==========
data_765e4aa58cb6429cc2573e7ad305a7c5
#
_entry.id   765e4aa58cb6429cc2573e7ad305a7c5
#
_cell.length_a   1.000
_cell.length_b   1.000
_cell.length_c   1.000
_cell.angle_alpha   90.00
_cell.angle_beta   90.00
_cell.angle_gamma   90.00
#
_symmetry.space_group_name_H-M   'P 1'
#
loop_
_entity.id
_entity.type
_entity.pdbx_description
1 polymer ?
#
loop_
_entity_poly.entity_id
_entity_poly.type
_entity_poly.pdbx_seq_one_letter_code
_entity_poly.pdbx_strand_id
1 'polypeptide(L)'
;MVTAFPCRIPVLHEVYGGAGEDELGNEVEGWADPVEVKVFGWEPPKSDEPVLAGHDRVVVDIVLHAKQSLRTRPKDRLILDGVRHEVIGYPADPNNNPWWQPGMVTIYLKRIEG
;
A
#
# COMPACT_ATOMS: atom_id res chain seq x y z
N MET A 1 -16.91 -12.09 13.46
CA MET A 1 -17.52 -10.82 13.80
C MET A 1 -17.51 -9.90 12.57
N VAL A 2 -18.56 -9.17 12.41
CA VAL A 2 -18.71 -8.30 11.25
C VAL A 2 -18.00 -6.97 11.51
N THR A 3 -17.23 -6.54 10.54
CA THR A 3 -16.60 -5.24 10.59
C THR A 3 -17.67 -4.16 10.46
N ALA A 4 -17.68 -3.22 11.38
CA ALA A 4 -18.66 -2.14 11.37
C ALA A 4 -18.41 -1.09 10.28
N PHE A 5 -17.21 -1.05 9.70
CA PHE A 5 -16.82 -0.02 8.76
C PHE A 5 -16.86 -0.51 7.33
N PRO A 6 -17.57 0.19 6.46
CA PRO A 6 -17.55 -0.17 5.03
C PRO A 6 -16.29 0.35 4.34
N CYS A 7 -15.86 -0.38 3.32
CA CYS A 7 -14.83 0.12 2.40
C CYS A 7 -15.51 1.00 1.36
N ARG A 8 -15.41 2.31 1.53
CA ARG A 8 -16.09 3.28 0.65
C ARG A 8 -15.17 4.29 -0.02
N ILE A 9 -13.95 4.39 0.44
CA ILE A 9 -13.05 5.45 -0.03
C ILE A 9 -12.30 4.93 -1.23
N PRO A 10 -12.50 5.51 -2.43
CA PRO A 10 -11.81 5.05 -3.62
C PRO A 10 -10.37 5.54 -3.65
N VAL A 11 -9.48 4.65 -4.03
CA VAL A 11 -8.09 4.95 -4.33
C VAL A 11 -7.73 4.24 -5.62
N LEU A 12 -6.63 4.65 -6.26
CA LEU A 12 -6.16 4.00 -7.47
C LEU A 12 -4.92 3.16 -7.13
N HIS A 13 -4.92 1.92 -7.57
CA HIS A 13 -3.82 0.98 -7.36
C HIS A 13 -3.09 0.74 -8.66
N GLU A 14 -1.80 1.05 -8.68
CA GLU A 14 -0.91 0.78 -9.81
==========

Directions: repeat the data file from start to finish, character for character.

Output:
data_765e4aa58cb6429cc2573e7ad305a7c5
#
_entry.id   765e4aa58cb6429cc2573e7ad305a7c5
#
_cell.length_a   1.000
_cell.length_b   1.000
_cell.length_c   1.000
_cell.angle_alpha   90.00
_cell.angle_beta   90.00
_cell.angle_gamma   90.00
#
_symmetry.space_group_name_H-M   'P 1'
#
loop_
_entity.id
_entity.type
_entity.pdbx_description
1 polymer ?
#
loop_
_entity_poly.entity_id
_entity_poly.type
_entity_poly.pdbx_seq_one_letter_code
_entity_poly.pdbx_strand_id
1 'polypeptide(L)'
;MVTAFPCRIPVLHEVYGGAGEDELGNEVEGWADPVEVKVFGWEPPKSDEPVLAGHDRVVVDIVLHAKQSLRTRPKDRLILDGVRHEVIGYPADPNNNPWWQPGMVTIYLKRIEG
;
A
#
# COMPACT_ATOMS: atom_id res chain seq x y z
N MET A 1 -16.91 -12.09 13.46
CA MET A 1 -17.52 -10.82 13.80
C MET A 1 -17.51 -9.90 12.57
N VAL A 2 -18.56 -9.17 12.41
CA VAL A 2 -18.71 -8.30 11.25
C VAL A 2 -18.00 -6.97 11.51
N THR A 3 -17.23 -6.54 10.54
CA THR A 3 -16.60 -5.24 10.59
C THR A 3 -17.67 -4.16 10.46
N ALA A 4 -17.68 -3.22 11.38
CA ALA A 4 -18.66 -2.14 11.37
C ALA A 4 -18.41 -1.09 10.28
N PHE A 5 -17.21 -1.05 9.70
CA PHE A 5 -16.82 -0.02 8.76
C PHE A 5 -16.86 -0.51 7.33
N PRO A 6 -17.57 0.19 6.46
CA PRO A 6 -17.55 -0.17 5.03
C PRO A 6 -16.29 0.35 4.34
N CYS A 7 -15.86 -0.38 3.32
CA CYS A 7 -14.83 0.12 2.40
C CYS A 7 -15.51 1.00 1.36
N ARG A 8 -15.41 2.31 1.53
CA ARG A 8 -16.09 3.28 0.65
C ARG A 8 -15.17 4.29 -0.02
N ILE A 9 -13.95 4.39 0.44
CA ILE A 9 -13.05 5.45 -0.03
C ILE A 9 -12.30 4.93 -1.23
N PRO A 10 -12.50 5.51 -2.43
CA PRO A 10 -11.81 5.05 -3.62
C PRO A 10 -10.37 5.54 -3.65
N VAL A 11 -9.48 4.65 -4.03
CA VAL A 11 -8.09 4.95 -4.33
C VAL A 11 -7.73 4.24 -5.62
N LEU A 12 -6.63 4.65 -6.26
CA LEU A 12 -6.16 4.00 -7.47
C LEU A 12 -4.92 3.16 -7.13
N HIS A 13 -4.92 1.92 -7.57
CA HIS A 13 -3.82 0.98 -7.36
C HIS A 13 -3.09 0.74 -8.66
N GLU A 14 -1.80 1.05 -8.68
CA GLU A 14 -0.91 0.78 -9.81